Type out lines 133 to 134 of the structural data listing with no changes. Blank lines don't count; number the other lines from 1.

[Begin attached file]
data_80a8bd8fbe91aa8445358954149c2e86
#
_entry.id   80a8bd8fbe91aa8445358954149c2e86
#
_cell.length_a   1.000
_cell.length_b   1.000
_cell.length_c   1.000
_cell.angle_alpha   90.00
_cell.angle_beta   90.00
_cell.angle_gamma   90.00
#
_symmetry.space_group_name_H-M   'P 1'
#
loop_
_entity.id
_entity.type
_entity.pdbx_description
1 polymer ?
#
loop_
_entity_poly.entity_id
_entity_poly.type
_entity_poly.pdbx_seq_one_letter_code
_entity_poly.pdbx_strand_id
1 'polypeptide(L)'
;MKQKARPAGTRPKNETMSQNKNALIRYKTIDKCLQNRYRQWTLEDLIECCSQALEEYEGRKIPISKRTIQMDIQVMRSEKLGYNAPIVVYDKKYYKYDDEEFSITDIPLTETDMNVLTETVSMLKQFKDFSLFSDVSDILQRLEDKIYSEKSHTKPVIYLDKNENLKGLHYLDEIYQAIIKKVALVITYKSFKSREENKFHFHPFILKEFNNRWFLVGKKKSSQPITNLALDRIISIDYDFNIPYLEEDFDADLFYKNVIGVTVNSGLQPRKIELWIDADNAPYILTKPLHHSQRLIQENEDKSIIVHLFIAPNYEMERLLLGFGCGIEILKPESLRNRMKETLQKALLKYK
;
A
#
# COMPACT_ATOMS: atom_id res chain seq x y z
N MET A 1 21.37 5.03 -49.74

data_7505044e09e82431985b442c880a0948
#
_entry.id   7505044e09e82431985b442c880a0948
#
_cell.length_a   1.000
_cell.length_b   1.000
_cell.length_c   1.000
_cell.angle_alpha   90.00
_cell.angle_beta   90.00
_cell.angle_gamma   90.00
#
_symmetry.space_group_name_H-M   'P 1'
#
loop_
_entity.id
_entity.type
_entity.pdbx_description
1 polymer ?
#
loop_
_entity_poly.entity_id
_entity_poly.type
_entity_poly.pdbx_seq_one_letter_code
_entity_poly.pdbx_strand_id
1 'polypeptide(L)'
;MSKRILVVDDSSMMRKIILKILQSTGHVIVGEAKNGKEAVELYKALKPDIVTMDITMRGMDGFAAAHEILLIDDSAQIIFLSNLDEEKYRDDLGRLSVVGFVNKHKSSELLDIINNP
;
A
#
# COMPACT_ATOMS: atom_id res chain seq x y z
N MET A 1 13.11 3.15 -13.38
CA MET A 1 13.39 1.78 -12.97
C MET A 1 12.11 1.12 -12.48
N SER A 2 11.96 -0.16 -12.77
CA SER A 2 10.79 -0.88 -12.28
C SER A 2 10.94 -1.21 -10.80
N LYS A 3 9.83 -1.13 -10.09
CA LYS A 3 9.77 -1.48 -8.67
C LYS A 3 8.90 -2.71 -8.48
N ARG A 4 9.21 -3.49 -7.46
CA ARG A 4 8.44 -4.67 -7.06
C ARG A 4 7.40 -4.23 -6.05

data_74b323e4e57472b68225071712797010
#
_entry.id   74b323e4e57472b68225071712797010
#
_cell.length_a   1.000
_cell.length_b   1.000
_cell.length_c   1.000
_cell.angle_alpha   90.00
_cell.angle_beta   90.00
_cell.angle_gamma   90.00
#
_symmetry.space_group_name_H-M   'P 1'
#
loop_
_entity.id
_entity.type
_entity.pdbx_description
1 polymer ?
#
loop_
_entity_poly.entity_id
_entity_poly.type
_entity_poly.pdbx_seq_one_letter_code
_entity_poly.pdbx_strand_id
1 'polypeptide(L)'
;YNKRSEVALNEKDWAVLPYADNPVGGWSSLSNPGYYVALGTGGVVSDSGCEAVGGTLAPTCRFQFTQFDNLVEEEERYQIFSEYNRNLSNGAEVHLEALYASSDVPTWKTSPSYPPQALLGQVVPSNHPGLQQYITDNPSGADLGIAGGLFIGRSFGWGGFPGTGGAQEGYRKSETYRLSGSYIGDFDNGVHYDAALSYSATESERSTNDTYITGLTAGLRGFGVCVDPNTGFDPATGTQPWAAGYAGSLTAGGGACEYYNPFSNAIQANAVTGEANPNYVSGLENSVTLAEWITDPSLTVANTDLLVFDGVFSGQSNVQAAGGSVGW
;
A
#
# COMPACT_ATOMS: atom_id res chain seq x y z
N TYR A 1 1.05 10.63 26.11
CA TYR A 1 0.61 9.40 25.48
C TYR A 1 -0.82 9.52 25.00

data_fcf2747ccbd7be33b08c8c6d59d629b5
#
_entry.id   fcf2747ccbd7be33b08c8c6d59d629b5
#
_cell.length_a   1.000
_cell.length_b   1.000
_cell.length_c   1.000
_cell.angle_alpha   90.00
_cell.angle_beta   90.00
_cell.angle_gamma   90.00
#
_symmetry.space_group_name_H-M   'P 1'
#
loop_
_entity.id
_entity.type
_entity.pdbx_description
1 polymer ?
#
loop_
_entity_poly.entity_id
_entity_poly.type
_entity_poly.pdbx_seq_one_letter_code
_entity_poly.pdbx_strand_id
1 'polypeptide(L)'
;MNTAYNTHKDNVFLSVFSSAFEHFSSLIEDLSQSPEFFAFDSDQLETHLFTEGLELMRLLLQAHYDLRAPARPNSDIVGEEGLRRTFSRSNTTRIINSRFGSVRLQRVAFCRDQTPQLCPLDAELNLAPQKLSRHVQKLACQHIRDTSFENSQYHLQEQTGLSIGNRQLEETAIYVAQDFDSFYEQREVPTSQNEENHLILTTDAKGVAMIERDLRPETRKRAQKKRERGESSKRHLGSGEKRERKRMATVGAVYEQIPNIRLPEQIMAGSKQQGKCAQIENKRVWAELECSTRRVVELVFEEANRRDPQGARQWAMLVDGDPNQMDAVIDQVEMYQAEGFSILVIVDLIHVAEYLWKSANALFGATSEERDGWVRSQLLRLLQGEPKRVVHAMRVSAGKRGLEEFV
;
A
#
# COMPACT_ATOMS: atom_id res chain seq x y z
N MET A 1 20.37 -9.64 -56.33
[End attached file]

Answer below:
;
A